KING LEAR: NATIONAL THEATRE LIVE. UK, 2018, Starring Ian McKellen, Sinead Cusack, Danny Webb, Mark Corrigan, Anthony Howells, Claire Price, Kirsty Bushell, Lloyd Hutchinson, Luke Thompson. Directed by Jonathan Munby. 210 minutes. No rating available.
This is an impressive version of Shakespeare’s play. It was designed for a small theatre for the Chichester Festival and transferred to London and filmed at the Duke of York’s Theatre.
The film is a star vehicle for Ian McKellen (who had previously played the role, even for television in 2008). He performs this role at the age of 79. He has great dignity and bearing on stage. Yet, at times there is a touch of the playful, a great attention to detail in articulation of his lines, even the plosive sounds at the end of words, and attention to minute detail of physical action, relishing Shakespeare’s undertones of humour.
The play has a contemporary setting, even using the British and French flags and emblems. There are sounds of motor horns of stage, turning on the radio for music, hospital and a drip. And yet, there is also a timelessness about the play, even to contemporary clothes, military dress, women’s fashions mixed with what could have been worn at any time.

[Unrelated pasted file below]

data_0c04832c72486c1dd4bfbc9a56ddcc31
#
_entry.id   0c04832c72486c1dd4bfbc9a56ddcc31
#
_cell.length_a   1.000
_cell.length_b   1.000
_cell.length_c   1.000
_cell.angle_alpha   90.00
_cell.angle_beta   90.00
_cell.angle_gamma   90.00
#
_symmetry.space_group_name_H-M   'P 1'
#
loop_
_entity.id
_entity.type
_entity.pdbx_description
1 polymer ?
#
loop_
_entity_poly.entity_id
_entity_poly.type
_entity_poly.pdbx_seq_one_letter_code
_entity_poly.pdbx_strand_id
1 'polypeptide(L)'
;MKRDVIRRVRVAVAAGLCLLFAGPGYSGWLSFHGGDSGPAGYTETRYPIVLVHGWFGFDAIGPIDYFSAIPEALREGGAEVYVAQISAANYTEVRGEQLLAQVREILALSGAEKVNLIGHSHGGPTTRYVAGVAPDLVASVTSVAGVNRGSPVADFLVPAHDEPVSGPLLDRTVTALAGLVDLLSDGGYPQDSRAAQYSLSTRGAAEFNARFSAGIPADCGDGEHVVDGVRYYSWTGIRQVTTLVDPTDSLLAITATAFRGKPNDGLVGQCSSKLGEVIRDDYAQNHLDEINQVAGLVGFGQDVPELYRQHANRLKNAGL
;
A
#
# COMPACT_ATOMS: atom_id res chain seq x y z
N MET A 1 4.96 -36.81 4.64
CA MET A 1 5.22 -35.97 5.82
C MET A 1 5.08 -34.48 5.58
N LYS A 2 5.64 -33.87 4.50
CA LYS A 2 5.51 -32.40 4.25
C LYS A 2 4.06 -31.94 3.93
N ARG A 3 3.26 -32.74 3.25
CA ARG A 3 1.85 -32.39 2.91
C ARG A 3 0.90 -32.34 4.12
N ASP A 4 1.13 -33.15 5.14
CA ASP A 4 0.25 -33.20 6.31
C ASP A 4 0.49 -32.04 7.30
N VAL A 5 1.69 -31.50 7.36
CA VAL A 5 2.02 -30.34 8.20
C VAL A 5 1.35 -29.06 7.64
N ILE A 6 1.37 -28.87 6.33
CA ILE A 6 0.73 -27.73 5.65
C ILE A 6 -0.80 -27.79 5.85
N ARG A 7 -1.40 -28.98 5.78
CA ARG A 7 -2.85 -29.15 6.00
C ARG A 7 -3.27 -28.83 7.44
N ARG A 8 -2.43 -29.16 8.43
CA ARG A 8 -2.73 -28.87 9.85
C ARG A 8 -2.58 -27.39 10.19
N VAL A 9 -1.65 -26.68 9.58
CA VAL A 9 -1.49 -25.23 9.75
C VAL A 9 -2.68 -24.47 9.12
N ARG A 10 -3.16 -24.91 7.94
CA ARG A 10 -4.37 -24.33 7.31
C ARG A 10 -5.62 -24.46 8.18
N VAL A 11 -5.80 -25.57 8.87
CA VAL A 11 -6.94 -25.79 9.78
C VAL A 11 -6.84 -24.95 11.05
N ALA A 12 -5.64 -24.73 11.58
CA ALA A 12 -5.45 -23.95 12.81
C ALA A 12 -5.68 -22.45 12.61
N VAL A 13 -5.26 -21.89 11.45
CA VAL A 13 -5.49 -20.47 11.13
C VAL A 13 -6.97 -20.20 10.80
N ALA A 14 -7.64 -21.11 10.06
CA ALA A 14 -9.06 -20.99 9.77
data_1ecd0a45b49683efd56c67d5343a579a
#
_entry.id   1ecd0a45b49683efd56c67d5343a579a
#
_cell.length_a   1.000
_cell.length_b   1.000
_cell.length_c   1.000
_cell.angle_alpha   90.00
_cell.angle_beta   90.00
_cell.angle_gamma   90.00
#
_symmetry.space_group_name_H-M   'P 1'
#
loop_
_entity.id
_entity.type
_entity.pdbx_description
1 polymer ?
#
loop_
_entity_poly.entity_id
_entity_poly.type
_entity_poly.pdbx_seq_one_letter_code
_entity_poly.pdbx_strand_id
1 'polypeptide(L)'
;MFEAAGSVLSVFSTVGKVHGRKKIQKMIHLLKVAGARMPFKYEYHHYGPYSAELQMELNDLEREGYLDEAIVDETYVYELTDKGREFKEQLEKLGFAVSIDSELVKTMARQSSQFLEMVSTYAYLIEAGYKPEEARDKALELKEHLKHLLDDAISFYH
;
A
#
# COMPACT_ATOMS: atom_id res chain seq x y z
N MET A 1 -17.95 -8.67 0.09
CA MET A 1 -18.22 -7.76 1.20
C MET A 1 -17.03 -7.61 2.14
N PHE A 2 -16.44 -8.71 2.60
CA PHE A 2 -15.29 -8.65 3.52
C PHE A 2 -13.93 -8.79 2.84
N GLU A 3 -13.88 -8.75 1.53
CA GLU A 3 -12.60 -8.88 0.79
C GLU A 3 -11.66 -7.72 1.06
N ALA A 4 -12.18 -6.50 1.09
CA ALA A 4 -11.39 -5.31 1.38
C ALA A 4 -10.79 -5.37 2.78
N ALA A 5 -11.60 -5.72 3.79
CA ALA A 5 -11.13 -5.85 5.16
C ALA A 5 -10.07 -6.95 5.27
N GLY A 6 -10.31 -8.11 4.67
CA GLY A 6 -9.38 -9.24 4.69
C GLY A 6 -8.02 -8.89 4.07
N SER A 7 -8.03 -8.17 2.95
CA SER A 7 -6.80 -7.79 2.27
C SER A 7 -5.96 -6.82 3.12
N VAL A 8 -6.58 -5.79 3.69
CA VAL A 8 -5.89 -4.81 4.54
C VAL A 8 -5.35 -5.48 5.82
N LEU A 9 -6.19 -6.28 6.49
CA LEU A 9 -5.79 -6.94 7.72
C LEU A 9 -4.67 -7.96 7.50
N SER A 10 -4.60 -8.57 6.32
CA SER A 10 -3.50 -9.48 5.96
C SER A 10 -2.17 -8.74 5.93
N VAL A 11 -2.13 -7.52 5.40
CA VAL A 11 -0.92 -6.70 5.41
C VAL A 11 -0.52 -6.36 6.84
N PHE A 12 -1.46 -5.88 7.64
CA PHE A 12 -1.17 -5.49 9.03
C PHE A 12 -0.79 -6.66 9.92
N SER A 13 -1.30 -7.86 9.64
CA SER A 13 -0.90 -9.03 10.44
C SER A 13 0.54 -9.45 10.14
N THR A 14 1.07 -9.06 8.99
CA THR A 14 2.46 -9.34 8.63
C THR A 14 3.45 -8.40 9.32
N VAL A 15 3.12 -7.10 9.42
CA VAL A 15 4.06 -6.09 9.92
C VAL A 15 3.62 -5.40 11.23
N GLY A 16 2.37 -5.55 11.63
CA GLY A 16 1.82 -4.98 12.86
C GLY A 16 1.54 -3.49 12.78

There is an excellent supporting cast with the change of the Duke of Kent to the Countess of Kent who is played by Sinead Cusack. Mark Corrigan is very strong as Edmund. Danny Webb makes the most of his interpretation of Gloucester. Anthony Howell is the Duke of Albany. And there are very distinctive, even disturbing performances by Claire Price as Goneril, serious but susceptible, and Kirsty Bushell as one of the most eccentric and provocative interpretations of Regan.
Looking comically modern, Lloyd Hutchinson is the Fool. Anita- Joy Uwajeh plays Cordelia – and, with the military emphasis at the end of the film, and her being part of the attacking force, she is a stronger and more military presence than might have been expected.
The film uses a full text of the play. The stagecraft, though limited in space and possibilities for effects, means that the audience is quite immersed in the play.
This version can be recommended for those who are eager to hear the text articulated clearly and with an emphasis on the flow of the iambic pentameter. It offers clear opportunities for audiences to hear the famous quotations in their context.
And, the film serves as a tribute to Ian McKellen’s acting skills.
Sharmill Films Released November 3rd
Peter Malone MSC is an Associate of the Australian Catholic Office for Film and Broadcasting.